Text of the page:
The electronic search strategy of this review was performed to identify studies about physical exercise programs to identify seizure susceptibility on animal models until June 2021. Specific strategy in databases [MEDLINE (PubMed, we included Syrcle animal filter), Web of Science (WOS), Scopus, PsycINFO, and Scientific Electronic Library Online (SciELO)] were: topic: (“exercise”[MeSH Terms] OR “physical exercise”[All Fields] OR “exercise program”[All Fields] OR “physical program”[All Fields]) AND (“epilepsy”[MeSH Terms] OR “seizure”[MeSH Terms]); ALL (“exercise”) AND TITLE-ABS-KEY (“Physical program” OR “Physical exercise”) AND TITLE-ABS-KEY (“epilepsy”) OR (“seizure”) AND TITLE-ABS-KEY (animal OR animals OR rat OR rats OR rodents OR mice OR mouse OR murine). Freehand searching, gray literature, reference lists, the world wide web, and personal collections of articles were utilized by the authors using search terms and boolean operators [(exercise program) AND (epilepsy)] were included.

Search Strategy

A systematic literature search was conducted to identify studies on physical exercise programs before brain insult that addressed seizure susceptibility in animal models. This systematic review composed the question research based on PICOS: P—population, I—intervention, C—comparative interventions, O–outcomes, S–type of study. For the question “What is the influence of physical exercise programs on seizure susceptibility in all experimental animal models?,” the PICOS was: P—animal models (rats, mice, gerbils); I–physical exercise; C—controls, naïve, or sham; O—seizure susceptibility; and S—experimental studies. We included studies investigating the relationship between physical exercise programs and susceptibility to seizures in animal models until June 2021 (21). The complete search strategy can be accessed in supplementary content. The search strategy included epilepsy, seizure susceptibility, physical exercise, and animal model. The electronic search was performed in the MEDLINE (PubMed), Web of Science (WOS), Scopus, PsycINFO, and Scientific Electronic Library Online (SciELO) databases, without restrictions in the year or language of publication.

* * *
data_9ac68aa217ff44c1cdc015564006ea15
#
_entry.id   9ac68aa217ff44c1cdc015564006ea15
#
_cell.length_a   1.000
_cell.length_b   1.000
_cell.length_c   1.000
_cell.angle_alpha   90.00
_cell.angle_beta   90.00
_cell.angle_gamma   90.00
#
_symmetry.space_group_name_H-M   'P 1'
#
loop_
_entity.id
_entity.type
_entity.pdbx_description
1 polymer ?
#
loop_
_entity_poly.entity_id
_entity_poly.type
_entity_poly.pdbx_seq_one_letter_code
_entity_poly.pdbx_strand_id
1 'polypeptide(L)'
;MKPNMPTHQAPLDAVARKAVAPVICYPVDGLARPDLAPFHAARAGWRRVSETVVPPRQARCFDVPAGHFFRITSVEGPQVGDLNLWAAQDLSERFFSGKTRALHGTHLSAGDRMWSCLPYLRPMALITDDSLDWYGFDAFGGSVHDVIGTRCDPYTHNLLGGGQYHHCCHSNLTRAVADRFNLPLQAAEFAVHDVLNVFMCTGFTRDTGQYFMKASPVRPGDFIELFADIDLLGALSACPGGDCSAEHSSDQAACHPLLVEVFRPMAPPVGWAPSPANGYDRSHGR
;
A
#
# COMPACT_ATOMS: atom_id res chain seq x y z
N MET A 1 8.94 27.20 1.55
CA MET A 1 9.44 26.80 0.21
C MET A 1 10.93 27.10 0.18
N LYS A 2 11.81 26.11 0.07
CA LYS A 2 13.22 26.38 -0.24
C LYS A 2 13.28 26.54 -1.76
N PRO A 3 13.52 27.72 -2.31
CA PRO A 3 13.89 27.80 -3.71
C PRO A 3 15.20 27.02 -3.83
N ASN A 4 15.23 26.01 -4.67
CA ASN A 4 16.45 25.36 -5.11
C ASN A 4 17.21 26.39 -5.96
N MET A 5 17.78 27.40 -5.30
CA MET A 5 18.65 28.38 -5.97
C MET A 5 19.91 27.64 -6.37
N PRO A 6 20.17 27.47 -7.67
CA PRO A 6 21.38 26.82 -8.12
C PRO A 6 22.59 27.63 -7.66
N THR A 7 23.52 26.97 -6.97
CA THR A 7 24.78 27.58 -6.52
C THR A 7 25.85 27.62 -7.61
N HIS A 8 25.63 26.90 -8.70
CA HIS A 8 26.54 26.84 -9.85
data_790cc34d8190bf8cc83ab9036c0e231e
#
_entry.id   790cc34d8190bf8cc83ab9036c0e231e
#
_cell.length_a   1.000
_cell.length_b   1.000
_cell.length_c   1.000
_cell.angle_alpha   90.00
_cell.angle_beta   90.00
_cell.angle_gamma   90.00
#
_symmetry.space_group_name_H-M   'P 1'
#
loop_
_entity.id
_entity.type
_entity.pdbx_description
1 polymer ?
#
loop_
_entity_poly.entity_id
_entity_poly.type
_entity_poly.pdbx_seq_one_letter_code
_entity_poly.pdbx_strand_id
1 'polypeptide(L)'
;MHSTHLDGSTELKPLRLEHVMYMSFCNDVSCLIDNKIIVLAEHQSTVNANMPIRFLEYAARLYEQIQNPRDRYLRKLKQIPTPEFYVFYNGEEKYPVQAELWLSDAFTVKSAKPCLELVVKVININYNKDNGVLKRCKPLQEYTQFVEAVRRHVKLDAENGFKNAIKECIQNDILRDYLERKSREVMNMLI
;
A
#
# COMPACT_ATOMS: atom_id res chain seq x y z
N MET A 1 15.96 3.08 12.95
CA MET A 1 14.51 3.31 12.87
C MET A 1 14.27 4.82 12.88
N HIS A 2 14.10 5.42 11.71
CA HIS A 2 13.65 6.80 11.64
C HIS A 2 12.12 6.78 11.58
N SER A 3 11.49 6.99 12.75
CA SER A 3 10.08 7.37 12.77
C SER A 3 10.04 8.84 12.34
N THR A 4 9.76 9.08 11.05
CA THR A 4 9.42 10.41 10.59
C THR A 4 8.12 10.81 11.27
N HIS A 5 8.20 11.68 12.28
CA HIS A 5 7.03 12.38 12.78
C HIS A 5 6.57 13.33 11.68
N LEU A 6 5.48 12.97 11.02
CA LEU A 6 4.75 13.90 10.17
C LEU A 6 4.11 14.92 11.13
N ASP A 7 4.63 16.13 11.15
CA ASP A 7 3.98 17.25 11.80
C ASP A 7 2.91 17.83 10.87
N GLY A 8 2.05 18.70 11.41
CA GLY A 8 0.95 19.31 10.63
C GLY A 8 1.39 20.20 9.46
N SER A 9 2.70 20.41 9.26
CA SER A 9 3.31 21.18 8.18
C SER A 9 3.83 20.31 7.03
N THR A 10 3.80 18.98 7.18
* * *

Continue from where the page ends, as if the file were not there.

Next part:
Selection Process

Two reviewers (AAP and MALR) on the stages of the review protocol independently selected the titles and abstracts to ensure that the studies met the predefined eligibility criteria. To avoid discrepancy between reviewers, the following exclusion criteria were (1) non-animal model; (2) studies that investigated animal models after brain insults; (3) acute exercise protocol; (4) exercise associated with nutritional supplements or medications; (5) measures that did not address the susceptibility to seizures. Studies considered unrelated to the research issue and study reviews were excluded at this stage. The two reviewers accessed and selected the other full articles and considered the eligibility criteria. Disagreements and discrepancies were resolved by consensus after discussion with two other reviewers (LTM & RMA). The inter-rater reliability was evaluated by the Kappa test where values ≤ 0 as indicating no agreement and 0.01–0.20 as none to slight, 0.21–0.40 as fair, 0.41–0.60 as moderate, 0.61–0.80 as substantial, and 0.81–1.00 as almost perfect (24).

Data Collection Process